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Brits Spend Around £200 on New Year's Resolutions That They Later Give Up

21st December 2017



A third of Brits want to make finance-related new year’s resolutions in 2018

TSB identifies lucrative New Year’s switching resolution

New research from TSB reveals that Brits spend an average of £187[1] on New Year’s resolutions that they later give up. The findings show that last new year nearly one in three people (31%) had given up at least half of their resolutions by the end of January. By the end of March, more than four in ten (46%) had given up their resolutions.

TSB’s research shows New Year’s resolution costs last year included the following:

  • Losing weight and getting fit: such as joining a gym or a slimming club, buying new workout clothes, buying fitness DVDs, and buying a bike – £73
  • Following a healthier diet: such as buying a blender or a juicer, purchasing the latest health food craze, and buying protein shakes – £42
  • Having a makeover: such as getting a new haircut or colour, and a new wardrobe for work – £38
  • Learning a new skill or hobby: such as taking up language classes, starting music lessons, and learning to paint – £34

A quarter (25%) said their resolutions at the start of this year cost them more than they had anticipated. The high costs associated with these resolutions mean that nearly a fifth (18%) of Brits think they may end up relying on credit to fund their ‘new year, new you’ ambitions next year.

Making financial resolutions

Yet, over a third of people (31%) say they want to make a finance-related New Year’s resolution and more than half (58%) said they want to start managing their money better in 2018.

So, with New Year 2018 fast-approaching, TSB has identified some resolutions that could help save people money and work towards off-setting the cost of any ‘new year, new you’ resolutions that Brits choose to pursue in 2018. All people need to do is switch.

According to research by the Competition and Markets Authority (CMA)2, a typical customer could save on average £70 a year by switching bank account. And switching energy suppliers could save people another £2003 per year.

Craig Bundell, Director of Current Accounts & Savings at TSB, says: “We all love to start the New Year afresh and take the opportunity to try something new. However, some New Year’s resolutions can end up being costly.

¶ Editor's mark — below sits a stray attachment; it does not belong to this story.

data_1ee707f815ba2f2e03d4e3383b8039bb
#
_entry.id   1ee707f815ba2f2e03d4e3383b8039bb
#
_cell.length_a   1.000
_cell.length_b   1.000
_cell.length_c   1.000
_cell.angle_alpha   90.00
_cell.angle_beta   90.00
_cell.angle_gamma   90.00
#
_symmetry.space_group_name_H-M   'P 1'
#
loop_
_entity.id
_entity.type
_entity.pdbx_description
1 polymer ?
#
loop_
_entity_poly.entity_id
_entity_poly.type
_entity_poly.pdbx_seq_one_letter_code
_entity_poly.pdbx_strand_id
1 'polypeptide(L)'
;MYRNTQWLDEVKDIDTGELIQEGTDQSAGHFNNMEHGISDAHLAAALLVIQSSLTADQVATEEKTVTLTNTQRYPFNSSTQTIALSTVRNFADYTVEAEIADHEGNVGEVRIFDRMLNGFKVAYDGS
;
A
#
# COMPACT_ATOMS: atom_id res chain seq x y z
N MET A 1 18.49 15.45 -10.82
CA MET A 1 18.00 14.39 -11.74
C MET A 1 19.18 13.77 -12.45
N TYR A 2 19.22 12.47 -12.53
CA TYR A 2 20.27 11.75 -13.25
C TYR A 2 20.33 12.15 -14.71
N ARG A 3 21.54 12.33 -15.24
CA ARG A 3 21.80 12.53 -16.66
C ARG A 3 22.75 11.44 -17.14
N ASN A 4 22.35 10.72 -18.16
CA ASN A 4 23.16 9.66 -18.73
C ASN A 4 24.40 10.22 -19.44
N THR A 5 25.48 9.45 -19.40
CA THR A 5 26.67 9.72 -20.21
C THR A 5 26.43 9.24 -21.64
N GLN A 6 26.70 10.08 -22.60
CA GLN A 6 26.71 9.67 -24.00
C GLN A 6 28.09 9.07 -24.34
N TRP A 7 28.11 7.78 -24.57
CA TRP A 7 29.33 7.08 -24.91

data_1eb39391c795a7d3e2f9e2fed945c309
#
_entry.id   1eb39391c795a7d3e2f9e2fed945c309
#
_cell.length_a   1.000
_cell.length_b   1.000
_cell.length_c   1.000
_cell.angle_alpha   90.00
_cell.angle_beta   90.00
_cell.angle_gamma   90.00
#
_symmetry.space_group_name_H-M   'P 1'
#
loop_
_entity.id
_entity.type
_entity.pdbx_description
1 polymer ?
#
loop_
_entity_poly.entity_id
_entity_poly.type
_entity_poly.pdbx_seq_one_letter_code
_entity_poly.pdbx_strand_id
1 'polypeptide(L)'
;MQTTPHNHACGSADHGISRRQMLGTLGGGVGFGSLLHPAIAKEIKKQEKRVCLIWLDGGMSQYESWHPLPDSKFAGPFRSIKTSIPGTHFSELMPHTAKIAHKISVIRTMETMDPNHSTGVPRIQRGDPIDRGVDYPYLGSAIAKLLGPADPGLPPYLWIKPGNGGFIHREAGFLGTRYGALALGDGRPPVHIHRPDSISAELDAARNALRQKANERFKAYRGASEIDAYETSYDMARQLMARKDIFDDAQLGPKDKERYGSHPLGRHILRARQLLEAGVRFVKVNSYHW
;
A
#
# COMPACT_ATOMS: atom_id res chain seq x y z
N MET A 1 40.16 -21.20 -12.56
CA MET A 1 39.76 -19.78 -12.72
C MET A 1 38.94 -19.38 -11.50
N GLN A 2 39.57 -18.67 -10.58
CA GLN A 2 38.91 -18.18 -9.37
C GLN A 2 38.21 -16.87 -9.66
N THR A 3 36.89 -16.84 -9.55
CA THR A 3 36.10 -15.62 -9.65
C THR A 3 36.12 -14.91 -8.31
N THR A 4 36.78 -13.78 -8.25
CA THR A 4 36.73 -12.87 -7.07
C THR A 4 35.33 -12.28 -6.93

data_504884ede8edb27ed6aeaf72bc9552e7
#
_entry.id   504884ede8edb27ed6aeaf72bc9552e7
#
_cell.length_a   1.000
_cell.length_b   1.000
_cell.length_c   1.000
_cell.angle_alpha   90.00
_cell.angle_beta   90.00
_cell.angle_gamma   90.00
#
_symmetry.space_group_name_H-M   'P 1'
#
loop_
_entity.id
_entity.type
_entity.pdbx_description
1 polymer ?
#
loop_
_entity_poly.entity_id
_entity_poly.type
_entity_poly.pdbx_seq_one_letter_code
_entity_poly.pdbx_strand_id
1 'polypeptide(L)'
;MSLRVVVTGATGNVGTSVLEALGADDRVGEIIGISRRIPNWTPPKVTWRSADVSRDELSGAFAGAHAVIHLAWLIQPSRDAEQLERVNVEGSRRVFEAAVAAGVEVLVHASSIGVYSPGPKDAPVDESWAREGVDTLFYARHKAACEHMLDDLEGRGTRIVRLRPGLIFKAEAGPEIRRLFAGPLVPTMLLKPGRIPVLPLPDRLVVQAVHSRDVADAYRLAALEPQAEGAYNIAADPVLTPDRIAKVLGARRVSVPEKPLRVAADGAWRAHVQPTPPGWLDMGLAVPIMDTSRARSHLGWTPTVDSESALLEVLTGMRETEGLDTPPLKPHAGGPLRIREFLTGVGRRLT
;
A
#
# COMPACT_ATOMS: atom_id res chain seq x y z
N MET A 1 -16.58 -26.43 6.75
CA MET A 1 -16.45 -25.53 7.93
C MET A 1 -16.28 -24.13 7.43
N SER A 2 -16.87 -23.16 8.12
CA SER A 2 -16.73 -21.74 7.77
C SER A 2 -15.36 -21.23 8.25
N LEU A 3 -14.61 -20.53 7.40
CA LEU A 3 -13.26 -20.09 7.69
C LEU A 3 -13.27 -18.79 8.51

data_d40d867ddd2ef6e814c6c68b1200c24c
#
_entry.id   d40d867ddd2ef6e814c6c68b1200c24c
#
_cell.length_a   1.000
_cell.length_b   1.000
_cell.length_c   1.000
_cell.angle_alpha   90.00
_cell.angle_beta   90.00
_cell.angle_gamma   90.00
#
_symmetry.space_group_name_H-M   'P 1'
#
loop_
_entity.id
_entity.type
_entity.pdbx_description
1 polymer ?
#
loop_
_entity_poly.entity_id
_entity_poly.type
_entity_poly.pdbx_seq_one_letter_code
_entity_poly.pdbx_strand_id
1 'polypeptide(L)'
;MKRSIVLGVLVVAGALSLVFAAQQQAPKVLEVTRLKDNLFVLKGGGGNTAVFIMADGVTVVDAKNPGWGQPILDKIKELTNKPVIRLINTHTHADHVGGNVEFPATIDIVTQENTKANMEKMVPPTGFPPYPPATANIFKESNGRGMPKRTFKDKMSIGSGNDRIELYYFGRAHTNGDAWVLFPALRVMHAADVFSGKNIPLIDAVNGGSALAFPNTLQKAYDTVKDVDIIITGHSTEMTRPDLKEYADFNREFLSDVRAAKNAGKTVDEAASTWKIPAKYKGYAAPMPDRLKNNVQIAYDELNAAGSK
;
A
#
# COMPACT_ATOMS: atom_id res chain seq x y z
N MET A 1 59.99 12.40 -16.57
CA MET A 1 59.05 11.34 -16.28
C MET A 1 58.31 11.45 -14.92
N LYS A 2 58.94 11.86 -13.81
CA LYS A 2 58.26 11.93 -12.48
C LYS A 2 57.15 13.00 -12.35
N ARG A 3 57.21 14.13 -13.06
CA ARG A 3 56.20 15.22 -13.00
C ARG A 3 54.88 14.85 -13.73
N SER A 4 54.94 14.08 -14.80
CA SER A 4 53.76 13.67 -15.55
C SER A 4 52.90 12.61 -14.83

“But what’s great to see from our research is how many people want to start managing their money better in 2018. And with a few simple changes, people could offset the cost of expensive resolutions. Sadly, we know too few people are switching their current account and missing out on some great benefits. A bit of time spent on finding the best deals – on their bank account, electricity supplier or mobile contract for example – could save consumers a significant amount of money in the year ahead.”

Top tips from TSB

  1. Invest a morning at the beginning of the year to switch and save on your outgoings
    This could end up being a very lucrative morning. Take some time to make sure you’re getting the best deals. This applies to all your major outgoings including broadband, credit cards, energy and mobile phone contracts.
  2. Switch your bank account
    A typical customer could save on average £70 a year by switching bank account. The Current Account Switch Service lets you switch your current account from one bank or building society to another in seven working days. You just decide when you want to switch and then your new bank or building society will take care of the rest. By doing a bit of research, you could find the right current account for you – whether you’re looking for more interest on a credit balance or lower fees and charges.
  3. Switching applies to the everyday things too
    We’re creatures of habit, but by switching the supermarket you shop at, or switching which gym you use, you could end up saving hundreds of pounds each year. It’s worth taking a look at supermarket websites to see which is offering the best deal based on what’s on your shopping list.


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Notes to editors


1The research was conducted in November and December 2017 by OnePoll surveying 2,000 UK adults who made New Year’s resolutions in 2017.

2 Competition and Markets authority research.

3 Department for Energy and Climate Change research.

About TSB

TSB launched back onto high streets on 9 September 2013.

TSB was built to bring more competition to UK banking and ultimately make banking better for all UK consumers. TSB only serves local customers and local businesses, to help fuel local economies, because communities thriving across Britain is a good thing for all of us.

We have a simple, straightforward and transparent banking model and make clear on our website how we operate and make money. We offer the products and services people tell us they want, with none of the funny stuff people normally associate with traditional banks.

Our five million customers appear to notice: TSB is Britain’s most recommended high street bank and was recently identified as one of the top 10 big companies to work for.

For further information about TSB Bank plc, please visit our website